Spreading The Wealth

Spreading The Wealth

Over the weekend, I noticed that the conservative blogs were up in arms about Obama’s statement that “when you spread the wealth around, it’s good for everybody.” Having seen the video, I thought this was pretty silly. But now that John McCain has started misrepresenting what Obama actually said, I thought it might be a good idea to get clear about this.

Regrettably, ABC News does not let me embed their video, or even copy the relevant parts of their transcript. The video of Obama’s entire conversation, along with the transcript, is here. I urge anyone who is bothered by what Obama said to go watch or read it. Here’s the gist:

Joe the plumber asks: wouldn’t I, a guy who is thinking of buying a business with a little over $250,000 in revenue, pay more under Obama’s plan? After Obama explains what his plan does, Joe says: look, I have worked hard, and I’m just getting taxed more and more. Obama replies: well, there are two ways of looking at it. One is that you’ve worked hard, you’re successful, and now you’re being penalized for your success. But here’s another: you were probably working just as hard earlier, when you were starting out. And under my plan, you would have gotten more money then, and so you would have been able to save more, and you would have gotten to where you are today more quickly.

Obama then points out that taxes have been cut a lot for people who are doing well, but that ordinary folks are not doing nearly so well — in fact, their average income has gone down over the last eight years. And (after a bit about the flat tax) he says:

“For folks like me who have worked hard, but frankly also been lucky, I don’t mind paying just a little bit more than the waitress that I just met over there who’s — things are slow and she can barely make the rent.

My attitude is that if the economy’s good for folks from the bottom up, it’s gonna be good for everybody. If you’ve got a plumbing business, you’re going to be better off if you’ve got a whole bunch of customers who can afford to hire you, and right now everybody’s so pinched that business is bad for everybody, and I think when you spread the wealth around, it’s good for everybody.”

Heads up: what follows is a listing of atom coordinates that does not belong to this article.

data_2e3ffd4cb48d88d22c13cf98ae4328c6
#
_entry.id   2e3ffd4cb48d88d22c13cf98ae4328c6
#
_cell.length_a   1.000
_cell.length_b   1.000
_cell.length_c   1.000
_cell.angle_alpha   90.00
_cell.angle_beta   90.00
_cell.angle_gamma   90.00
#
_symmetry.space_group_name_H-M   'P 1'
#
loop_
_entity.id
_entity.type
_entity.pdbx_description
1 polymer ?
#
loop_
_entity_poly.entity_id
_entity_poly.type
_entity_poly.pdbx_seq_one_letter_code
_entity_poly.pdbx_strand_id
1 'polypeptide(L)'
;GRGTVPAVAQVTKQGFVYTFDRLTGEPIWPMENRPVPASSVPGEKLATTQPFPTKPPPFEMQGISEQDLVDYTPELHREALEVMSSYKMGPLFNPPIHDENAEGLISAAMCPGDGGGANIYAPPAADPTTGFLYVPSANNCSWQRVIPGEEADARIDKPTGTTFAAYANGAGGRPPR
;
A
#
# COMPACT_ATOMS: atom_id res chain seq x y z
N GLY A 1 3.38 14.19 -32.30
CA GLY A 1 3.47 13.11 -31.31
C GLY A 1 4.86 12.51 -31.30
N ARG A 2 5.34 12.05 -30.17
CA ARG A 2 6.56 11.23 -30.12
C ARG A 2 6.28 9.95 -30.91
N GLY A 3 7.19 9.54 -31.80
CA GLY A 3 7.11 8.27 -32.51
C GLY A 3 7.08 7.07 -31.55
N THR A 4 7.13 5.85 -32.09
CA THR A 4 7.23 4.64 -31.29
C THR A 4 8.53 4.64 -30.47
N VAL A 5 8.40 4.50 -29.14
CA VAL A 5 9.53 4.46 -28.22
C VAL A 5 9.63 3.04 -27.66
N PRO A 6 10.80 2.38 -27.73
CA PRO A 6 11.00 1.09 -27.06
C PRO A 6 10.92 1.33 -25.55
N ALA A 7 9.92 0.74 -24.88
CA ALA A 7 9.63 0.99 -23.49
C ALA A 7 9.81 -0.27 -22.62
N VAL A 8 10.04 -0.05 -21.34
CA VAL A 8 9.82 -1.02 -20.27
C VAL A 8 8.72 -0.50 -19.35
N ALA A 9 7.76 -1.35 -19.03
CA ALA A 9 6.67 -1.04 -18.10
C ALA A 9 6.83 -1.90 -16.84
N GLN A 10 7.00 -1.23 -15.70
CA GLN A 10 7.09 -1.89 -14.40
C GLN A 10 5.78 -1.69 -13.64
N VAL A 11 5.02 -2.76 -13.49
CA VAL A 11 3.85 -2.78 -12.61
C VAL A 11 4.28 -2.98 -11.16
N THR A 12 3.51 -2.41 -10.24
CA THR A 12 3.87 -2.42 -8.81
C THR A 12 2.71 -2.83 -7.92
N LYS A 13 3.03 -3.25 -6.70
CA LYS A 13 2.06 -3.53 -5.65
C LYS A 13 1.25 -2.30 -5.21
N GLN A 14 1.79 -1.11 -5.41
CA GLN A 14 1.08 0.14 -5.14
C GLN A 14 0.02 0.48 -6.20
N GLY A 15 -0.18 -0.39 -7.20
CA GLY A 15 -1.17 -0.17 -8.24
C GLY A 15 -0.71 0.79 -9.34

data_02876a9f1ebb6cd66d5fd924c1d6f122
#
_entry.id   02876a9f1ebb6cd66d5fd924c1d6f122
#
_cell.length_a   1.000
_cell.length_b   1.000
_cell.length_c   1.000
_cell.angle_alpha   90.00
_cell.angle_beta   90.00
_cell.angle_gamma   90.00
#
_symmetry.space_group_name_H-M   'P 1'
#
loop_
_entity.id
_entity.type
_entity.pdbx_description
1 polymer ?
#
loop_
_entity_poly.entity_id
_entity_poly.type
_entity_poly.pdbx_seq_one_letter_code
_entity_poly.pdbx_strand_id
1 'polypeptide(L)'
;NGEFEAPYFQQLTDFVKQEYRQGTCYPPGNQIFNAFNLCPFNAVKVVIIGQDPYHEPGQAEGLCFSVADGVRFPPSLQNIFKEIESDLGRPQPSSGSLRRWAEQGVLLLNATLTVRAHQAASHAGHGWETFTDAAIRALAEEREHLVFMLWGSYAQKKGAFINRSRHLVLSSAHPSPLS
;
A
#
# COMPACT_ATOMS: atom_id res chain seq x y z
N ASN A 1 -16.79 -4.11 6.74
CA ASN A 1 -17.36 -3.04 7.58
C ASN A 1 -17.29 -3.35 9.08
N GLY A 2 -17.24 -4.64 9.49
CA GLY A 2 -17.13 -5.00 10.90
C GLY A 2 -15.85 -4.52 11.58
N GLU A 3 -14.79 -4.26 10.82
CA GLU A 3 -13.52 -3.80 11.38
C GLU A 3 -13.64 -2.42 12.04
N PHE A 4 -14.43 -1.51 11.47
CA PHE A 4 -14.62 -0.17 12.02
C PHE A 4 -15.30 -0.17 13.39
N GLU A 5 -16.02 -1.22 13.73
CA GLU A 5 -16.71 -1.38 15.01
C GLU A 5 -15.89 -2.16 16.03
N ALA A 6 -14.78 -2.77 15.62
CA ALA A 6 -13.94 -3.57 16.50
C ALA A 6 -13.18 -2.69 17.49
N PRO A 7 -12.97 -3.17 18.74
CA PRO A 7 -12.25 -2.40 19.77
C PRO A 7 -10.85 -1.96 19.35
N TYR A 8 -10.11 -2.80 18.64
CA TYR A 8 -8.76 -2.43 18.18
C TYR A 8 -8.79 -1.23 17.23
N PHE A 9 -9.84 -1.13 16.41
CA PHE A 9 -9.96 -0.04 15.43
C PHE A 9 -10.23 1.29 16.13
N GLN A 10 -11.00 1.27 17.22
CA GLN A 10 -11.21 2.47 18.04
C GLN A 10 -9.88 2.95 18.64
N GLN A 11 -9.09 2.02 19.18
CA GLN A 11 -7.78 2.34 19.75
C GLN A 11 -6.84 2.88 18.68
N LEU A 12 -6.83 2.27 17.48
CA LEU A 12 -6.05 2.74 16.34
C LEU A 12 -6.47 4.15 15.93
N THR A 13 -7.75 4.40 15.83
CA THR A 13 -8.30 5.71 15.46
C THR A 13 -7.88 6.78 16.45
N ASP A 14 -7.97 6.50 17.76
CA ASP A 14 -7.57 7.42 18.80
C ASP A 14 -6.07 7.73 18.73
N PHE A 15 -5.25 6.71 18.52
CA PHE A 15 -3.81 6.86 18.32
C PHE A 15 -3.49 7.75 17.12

This is what John McCain was referring to last night when he said:

“You know, when Sen. Obama ended up his conversation with Joe the plumber — we need to spread the wealth around. In other words, we’re going to take Joe’s money, give it to Sen. Obama, and let him spread the wealth around.

I want Joe the plumber to spread that wealth around. You told him you wanted to spread the wealth around.”

But that’s just not what Obama said. He did not say that he wanted to spread Joe’s wealth around. He certainly did not say that he thought he was entitled to simply expropriate Joe’s wealth and distribute it to poor people, like Robin Hood. He said he wanted to spread the wealth: i.e., to have a tax code that is less skewed towards the wealthy. That’s Obama’s radical idea: progressive taxation.

Hand me my smelling salts!

If any change in people’s proportionate tax burdens counts as expropriating the money of those who end up paying a greater share and giving it to those who pay a lower one, then any President who has ever enacted changes in the tax code has expropriated people’s wealth. George Bush, for instance: in 2004, his tax cuts gave a 2.3% increase in after-tax income to the middle 20%, but a 6.3% increase to millionaires. This shift of tax burdens from the rich to the poor is obviously just an attempt to take poor people’s money and “spread” it to rich people.* And Ronald Reagan: he raised payroll taxes while cutting the top marginal rates: more expropriation!

Moreover, Reagan signed the 1986 tax reform bill into law: that bill eliminated a lot of corporate tax loopholes that had allowed some major corporations to pay “little or nothing in income taxes”. In other words, these corporations’ share of taxes went from zero (or near zero) to the same rate as other corporations, for no better reason than some misguided notion of “fairness.” Socialist expropriation!

And don’t even get me started on the monstrous socialist transfer of wealth that increases in the child tax credit or education credits involve. Socialist, the lot of them.

Changing the tax code in such a way that the proportional burdens of different groups of people also change is not socialism. It’s just a change in tax policy.

* Someone might say: but Bush’s tax cuts didn’t raise anyone’s taxes, so he can hardly be expropriating anything. This is wrong: by increasing the deficit, Bush’s tax cuts will cause us all to pay more later, and will also lower our standard of living over time. There is no free lunch.

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